Amid the ongoing holiday flurry, 20 Lebanese-Brazilian women exhibited their handmade goods at the “Jingle and Mingle” market Tuesday as part of a seasonal celebration of community bonds and giving back.
Classic holiday tunes in Portuguese played over the speakers as the women, representing the Arteiras do Brasil collective, sold their crafts at the second edition of the holiday market hosted at the Brazil-Lebanon Cultural Center (Brasiliban) in Ashrafieh.
The event was a celebration of Brazilian-Lebanese culture, with heavy emphasis on the former, as servings of traditional food filled the air with savory scents different from traditional Mediterranean fare.
This year, 10 percent of the event’s proceeds have gone to benefit Empower Through Integration, an American NGO founded by a Lebanese-American to promote inclusivity for visually impaired individuals in Lebanese and American societies.
ETI’s Lebanon director Anna Barbosa, who attended the market, explained that the organization seeks to work with the wider community in order to increase awareness and end stigmas associated with sight impairments.
In addition to awareness programing, ETI also provides services for the visually impaired a task that Barbosa said would be made easier with the funds generated at Jingle and Mingle.
“Normally, I don’t give in to the commercial aspect of Christmas,” Brazilian Ambassador to Lebanon Paulo Cordeiro said, laughing as he held several small bags of goods Tuesday afternoon.
“But in this case, it’s for a good cause,” he added.
Current figures estimate that around 7 million Brazilians have Lebanese ancestry.
Cordeira said about 16,000 Brazilians live in Lebanon, adding that this underscored the importance of maintaining strong relations between the two countries.
“The integration process was quite positive,” the ambassador said.
“Today, there is a caucus of Brazilian deputies with Lebanese roots in Brazil’s [Parliament],” he said.
According to Cordeiro, the first group of Lebanese nationals who immigrated to Brazil were largely Maronite. Now, he said, the Lebanese population in Brazil is religiously diverse and lives across the country.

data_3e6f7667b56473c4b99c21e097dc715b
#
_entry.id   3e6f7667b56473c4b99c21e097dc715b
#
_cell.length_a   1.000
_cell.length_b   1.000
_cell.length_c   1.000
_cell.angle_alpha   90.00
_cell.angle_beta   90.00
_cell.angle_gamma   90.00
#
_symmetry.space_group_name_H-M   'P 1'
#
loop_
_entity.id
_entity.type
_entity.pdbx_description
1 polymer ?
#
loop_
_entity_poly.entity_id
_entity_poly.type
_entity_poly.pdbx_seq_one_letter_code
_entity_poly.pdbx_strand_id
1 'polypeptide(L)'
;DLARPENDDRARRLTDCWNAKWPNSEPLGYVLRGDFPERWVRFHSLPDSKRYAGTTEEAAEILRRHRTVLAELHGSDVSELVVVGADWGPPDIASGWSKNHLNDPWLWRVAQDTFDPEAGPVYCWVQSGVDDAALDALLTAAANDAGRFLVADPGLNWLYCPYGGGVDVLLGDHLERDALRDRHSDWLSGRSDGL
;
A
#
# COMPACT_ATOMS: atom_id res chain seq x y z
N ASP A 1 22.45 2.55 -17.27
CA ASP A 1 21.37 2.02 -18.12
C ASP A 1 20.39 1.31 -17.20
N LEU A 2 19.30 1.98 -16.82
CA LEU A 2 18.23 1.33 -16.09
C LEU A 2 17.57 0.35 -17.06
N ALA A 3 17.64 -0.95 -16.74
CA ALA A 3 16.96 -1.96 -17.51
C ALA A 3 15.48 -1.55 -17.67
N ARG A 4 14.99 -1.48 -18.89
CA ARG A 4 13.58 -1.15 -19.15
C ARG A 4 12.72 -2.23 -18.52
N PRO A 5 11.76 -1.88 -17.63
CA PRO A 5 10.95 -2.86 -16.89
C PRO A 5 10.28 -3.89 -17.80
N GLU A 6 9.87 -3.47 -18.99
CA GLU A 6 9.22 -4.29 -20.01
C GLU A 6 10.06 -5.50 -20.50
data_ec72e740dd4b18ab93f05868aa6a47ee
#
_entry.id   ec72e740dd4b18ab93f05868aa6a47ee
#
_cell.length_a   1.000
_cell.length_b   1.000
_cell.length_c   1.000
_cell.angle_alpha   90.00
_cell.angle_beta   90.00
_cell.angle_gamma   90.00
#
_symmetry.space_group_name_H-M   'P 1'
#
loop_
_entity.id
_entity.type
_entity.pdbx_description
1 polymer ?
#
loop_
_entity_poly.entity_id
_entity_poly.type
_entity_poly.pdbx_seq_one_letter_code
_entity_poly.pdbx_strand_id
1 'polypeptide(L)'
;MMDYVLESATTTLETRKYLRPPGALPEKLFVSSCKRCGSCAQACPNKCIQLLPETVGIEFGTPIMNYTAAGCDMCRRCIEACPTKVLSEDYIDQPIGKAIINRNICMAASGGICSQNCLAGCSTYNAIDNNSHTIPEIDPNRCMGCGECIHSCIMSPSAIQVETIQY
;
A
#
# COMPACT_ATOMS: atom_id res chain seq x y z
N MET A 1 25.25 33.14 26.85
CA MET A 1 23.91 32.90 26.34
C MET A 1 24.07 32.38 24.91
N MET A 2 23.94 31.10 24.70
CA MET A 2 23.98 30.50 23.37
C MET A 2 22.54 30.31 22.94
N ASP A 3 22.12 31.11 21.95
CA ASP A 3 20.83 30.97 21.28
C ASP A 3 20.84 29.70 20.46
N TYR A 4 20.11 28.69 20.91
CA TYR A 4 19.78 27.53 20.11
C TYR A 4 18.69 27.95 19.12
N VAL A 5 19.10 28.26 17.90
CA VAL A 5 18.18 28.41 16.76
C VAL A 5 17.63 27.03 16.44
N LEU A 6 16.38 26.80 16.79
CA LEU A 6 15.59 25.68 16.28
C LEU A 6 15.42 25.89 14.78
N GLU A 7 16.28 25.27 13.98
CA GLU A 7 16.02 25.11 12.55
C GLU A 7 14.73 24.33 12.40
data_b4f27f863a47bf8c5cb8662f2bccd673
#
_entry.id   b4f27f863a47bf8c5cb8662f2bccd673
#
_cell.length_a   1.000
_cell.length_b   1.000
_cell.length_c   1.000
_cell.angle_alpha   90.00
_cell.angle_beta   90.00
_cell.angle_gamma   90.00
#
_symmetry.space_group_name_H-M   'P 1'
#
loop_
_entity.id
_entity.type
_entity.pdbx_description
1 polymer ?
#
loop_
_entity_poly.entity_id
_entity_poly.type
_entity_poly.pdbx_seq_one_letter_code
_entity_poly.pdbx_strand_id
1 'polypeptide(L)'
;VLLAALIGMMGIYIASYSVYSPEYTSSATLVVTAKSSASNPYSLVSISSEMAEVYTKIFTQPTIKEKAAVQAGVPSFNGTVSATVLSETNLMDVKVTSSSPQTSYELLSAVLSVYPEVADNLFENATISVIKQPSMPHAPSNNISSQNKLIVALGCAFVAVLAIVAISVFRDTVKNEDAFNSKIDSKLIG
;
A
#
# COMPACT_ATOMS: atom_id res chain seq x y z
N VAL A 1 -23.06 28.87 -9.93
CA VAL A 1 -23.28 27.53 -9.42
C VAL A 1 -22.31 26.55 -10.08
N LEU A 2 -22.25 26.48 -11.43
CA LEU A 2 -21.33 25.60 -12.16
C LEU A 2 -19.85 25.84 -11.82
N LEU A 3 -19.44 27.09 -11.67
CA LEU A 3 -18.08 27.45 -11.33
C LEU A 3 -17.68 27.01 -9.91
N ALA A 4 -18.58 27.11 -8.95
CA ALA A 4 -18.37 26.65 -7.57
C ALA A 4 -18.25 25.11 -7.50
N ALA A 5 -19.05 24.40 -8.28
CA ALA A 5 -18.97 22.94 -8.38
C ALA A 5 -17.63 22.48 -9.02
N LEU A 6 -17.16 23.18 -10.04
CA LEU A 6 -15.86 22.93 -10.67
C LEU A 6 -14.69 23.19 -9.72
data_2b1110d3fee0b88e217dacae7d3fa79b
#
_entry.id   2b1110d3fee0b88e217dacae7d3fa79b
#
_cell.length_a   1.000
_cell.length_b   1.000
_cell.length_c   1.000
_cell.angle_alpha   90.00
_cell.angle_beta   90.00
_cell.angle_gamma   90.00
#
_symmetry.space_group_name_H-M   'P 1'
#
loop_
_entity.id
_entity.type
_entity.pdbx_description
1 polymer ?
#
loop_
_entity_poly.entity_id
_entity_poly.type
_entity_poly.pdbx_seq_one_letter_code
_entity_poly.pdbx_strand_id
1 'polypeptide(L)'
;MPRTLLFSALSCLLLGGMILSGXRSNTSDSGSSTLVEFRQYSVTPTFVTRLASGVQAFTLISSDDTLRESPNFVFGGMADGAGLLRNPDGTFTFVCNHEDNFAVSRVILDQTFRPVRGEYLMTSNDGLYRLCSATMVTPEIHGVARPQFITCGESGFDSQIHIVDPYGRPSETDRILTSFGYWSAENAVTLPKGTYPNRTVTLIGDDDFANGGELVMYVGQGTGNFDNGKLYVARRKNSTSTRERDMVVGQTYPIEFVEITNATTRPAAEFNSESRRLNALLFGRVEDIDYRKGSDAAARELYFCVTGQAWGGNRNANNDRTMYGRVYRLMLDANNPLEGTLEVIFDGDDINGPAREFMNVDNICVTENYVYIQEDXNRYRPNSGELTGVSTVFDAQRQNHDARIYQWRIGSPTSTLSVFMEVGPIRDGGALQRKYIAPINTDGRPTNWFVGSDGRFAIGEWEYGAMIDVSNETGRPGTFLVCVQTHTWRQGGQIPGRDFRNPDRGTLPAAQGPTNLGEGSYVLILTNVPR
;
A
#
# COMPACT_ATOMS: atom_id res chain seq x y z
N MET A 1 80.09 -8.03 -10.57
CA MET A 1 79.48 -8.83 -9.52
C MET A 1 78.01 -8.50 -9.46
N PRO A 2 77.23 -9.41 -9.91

Mona Hachem, a vendor at the market, said she was born and raised in Brazil to Lebanese parents before moving back to her ancestral country when she married her Lebanese husband.
Living in south Lebanon’s Sidon, Hachem now makes artisanal soaps as a hobby and a way to make additional income.
“When my kids were at school, I started doing crafts for fun, for myself,” she said.
“The first time I cooked the first batch of soap, I couldn’t stop making more.”
Hachem now runs her own business, Mounaia, which sells a line of homemade body care products.
Throughout the morning, she spoke with the other women running the Jingle and Mingle market, with whom she often meets.
“There are so many Brazilians here,” she said.
“All across the country, you can find people within our community, just as there are many Lebanese there.
“Some people end up coming back here, some people don’t. It depends.”
Living across the country and representing all sects, members of the Arteiras do Brasil collective are connected by their strong ties to both countries as well as their handicrafts.
“There are many Brazilian ladies in our community in Lebanon with a lot of talent, and Arteiras is one group which represents that.
“Even though they live in different areas in Lebanon, they come to work on their crafts together, or just socialize,” Brasilibal Director Monica Bazi said.
“When they approached us to do this market, we agreed. It’s a great opportunity for others in the community as well as other Lebanese to meet them.”
This article has been adapted from its original source.
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